Trump Expected to Face Questions About Russia During Press Conference

U.S.-President-elect Donald Trump is holding his first news conference in nearly six months Wednesday, and is sure to face questions about U.S. intelligence allegations that Russia interfered in the election he won in November and how he plans to address potential conflicts of interest involving his business.

Trump's last news conference came in late July when he began his remarks by lambasting his Democratic challenger Hillary Clinton for going months without speaking to the press.

"It's been 235 days since crooked Hillary Clinton has had a press conference," Trump said at that time. "And you, as reporters who give her all of these glowing reports, should ask yourselves why. And I'll tell you why. Because despite the nice platitudes, she's been a mess."

Most modern U.S. presidents have given a news conference within a few days of winning the election, and while Trump has been active on Twitter and made brief statements during his process of preparing to take office January 20, he has not formally met with a group of reporters to take questions.

He had initially planned Wednesday's news conference for mid-December, saying he would discuss the fact he was leaving his business to avoid any appearance of conflict. Trump has a vast portfolio of U.S. and overseas business interests prompting questions about how they will be managed while he is in the White House making policy decisions.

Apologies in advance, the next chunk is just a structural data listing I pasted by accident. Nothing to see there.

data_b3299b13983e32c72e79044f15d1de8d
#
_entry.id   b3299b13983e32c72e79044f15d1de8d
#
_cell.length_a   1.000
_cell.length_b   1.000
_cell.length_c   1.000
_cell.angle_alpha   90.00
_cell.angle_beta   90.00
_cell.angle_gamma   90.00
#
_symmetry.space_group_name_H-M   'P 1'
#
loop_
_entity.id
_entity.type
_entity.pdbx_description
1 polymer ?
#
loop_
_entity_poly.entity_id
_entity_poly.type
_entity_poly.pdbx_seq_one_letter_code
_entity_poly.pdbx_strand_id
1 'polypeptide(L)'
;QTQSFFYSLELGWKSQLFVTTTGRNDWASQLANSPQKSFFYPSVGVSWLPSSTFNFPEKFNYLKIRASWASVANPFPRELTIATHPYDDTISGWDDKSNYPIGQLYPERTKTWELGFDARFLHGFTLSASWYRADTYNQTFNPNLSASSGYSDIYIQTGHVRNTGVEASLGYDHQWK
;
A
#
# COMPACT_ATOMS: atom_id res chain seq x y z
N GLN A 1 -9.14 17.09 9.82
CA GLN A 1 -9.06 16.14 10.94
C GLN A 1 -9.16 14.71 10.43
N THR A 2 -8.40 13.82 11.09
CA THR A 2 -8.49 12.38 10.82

Intelligence report

Trump will also likely face questions about reported claims that Russia has compiled information to compromise him and that his campaign officials colluded with Russian intelligence. Trump, his attorney and a Russian presidential spokesman have all said the reports are false.

The unsubstantiated information was presented to Trump last week along with a report saying U.S. intelligence agencies have a high level of confidence Russia set out to undermine the U.S. presidential election, particularly to discredit Clinton. The report made no conclusion about whether the outcome of the election was affected.

The intelligence agencies concluded Russia hacked thousands of emails of Clinton campaign chief John Podesta, which were released by WikiLeaks.

Hackings

Trump's incoming chief of staff Reince Priebus said Trump does not deny entities in Russia were behind the hackings. Trump himself used Twitter to blame the Democratic National Committee for poor internet security practices.

It was during that July news conference that Trump made his call for Russia to find and release tens of thousands of deleted emails dating to Clinton's time as secretary of state....

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By: VOA - Africa - Wednesday, 11 January

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